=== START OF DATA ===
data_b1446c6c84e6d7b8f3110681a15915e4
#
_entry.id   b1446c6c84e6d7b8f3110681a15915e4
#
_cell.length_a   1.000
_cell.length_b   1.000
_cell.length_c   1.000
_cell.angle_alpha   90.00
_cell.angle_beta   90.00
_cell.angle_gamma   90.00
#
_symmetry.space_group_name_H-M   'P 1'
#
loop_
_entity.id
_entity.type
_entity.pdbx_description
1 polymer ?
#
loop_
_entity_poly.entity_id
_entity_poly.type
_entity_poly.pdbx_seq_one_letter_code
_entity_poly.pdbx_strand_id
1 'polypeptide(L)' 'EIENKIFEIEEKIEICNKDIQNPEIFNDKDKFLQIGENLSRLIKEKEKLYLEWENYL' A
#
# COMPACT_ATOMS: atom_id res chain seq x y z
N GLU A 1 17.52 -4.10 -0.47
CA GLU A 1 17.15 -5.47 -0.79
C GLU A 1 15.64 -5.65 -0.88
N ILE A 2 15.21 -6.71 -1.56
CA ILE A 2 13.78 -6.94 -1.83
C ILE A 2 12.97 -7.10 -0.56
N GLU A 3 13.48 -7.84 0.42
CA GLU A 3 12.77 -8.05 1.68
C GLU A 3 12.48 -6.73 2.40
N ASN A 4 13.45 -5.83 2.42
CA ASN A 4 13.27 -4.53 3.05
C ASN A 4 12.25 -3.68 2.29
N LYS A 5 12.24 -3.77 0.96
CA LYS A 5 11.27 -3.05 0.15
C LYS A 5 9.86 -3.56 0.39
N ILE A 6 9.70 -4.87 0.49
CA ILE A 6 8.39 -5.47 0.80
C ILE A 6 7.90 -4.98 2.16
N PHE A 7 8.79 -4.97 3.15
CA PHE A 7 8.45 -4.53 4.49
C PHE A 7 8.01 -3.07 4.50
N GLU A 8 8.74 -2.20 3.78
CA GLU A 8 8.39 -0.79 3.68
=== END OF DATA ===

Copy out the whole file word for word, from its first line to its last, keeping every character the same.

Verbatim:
data_b1446c6c84e6d7b8f3110681a15915e4
#
_entry.id   b1446c6c84e6d7b8f3110681a15915e4
#
_cell.length_a   1.000
_cell.length_b   1.000
_cell.length_c   1.000
_cell.angle_alpha   90.00
_cell.angle_beta   90.00
_cell.angle_gamma   90.00
#
_symmetry.space_group_name_H-M   'P 1'
#
loop_
_entity.id
_entity.type
_entity.pdbx_description
1 polymer ?
#
loop_
_entity_poly.entity_id
_entity_poly.type
_entity_poly.pdbx_seq_one_letter_code
_entity_poly.pdbx_strand_id
1 'polypeptide(L)' 'EIENKIFEIEEKIEICNKDIQNPEIFNDKDKFLQIGENLSRLIKEKEKLYLEWENYL' A
#
# COMPACT_ATOMS: atom_id res chain seq x y z
N GLU A 1 17.52 -4.10 -0.47
CA GLU A 1 17.15 -5.47 -0.79
C GLU A 1 15.64 -5.65 -0.88
N ILE A 2 15.21 -6.71 -1.56
CA ILE A 2 13.78 -6.94 -1.83
C ILE A 2 12.97 -7.10 -0.56
N GLU A 3 13.48 -7.84 0.42
CA GLU A 3 12.77 -8.05 1.68
C GLU A 3 12.48 -6.73 2.40
N ASN A 4 13.45 -5.83 2.42
CA ASN A 4 13.27 -4.53 3.05
C ASN A 4 12.25 -3.68 2.29
N LYS A 5 12.24 -3.77 0.96
CA LYS A 5 11.27 -3.05 0.15
C LYS A 5 9.86 -3.56 0.39
N ILE A 6 9.70 -4.87 0.49
CA ILE A 6 8.39 -5.47 0.80
C ILE A 6 7.90 -4.98 2.16
N PHE A 7 8.79 -4.97 3.15
CA PHE A 7 8.45 -4.53 4.49
C PHE A 7 8.01 -3.07 4.50
N GLU A 8 8.74 -2.20 3.78
CA GLU A 8 8.39 -0.79 3.68